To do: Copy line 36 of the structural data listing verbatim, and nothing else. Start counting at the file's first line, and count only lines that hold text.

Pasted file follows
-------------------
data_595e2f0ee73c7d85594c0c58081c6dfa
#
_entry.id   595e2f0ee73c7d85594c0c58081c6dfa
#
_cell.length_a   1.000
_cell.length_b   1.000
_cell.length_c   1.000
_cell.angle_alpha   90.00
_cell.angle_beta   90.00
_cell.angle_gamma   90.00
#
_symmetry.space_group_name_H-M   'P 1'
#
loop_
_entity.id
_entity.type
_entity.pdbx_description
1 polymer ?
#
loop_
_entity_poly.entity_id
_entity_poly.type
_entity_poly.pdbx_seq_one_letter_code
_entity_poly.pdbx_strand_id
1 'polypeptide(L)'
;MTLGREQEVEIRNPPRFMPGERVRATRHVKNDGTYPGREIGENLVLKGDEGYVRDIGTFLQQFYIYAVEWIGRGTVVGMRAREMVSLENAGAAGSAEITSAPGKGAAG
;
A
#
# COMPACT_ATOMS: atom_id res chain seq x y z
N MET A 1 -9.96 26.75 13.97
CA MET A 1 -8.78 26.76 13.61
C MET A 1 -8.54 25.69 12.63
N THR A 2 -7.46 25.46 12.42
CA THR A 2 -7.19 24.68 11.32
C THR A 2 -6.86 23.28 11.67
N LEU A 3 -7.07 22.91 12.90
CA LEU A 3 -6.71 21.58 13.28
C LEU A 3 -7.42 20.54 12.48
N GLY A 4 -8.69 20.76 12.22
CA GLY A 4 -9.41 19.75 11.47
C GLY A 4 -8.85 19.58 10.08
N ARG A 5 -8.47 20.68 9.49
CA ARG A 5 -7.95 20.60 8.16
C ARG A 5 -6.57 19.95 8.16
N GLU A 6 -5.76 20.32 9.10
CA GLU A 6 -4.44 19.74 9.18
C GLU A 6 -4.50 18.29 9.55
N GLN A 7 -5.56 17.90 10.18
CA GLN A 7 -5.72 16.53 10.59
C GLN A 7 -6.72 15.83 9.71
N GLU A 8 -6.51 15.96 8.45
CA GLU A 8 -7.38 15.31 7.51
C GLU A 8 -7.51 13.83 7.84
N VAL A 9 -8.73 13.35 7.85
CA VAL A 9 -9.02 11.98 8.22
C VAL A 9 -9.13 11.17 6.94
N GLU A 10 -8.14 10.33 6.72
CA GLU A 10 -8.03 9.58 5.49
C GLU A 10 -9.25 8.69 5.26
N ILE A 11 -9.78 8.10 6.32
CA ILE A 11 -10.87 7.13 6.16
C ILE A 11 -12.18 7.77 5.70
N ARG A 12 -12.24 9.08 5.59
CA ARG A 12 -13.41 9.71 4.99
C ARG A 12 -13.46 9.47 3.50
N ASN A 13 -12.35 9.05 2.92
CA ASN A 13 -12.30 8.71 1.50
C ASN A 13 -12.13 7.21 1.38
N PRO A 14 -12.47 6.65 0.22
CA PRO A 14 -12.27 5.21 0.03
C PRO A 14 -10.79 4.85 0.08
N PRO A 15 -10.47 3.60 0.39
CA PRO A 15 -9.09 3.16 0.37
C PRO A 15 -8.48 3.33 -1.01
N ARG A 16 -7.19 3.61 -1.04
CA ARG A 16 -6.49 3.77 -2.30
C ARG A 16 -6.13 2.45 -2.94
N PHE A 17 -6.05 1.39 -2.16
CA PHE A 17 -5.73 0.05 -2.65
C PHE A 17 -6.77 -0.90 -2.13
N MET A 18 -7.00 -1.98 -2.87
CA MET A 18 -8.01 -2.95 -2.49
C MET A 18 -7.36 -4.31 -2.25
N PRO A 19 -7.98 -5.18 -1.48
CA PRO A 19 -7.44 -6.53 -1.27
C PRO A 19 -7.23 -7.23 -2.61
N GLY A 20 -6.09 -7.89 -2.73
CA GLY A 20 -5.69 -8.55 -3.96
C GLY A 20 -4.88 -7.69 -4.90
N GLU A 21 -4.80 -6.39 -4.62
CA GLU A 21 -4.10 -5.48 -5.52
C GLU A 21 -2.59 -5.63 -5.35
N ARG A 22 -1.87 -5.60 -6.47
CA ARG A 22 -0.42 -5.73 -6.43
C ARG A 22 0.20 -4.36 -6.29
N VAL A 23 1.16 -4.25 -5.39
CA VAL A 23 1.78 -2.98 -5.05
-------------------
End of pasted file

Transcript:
C THR A 2 -6.86 23.28 11.67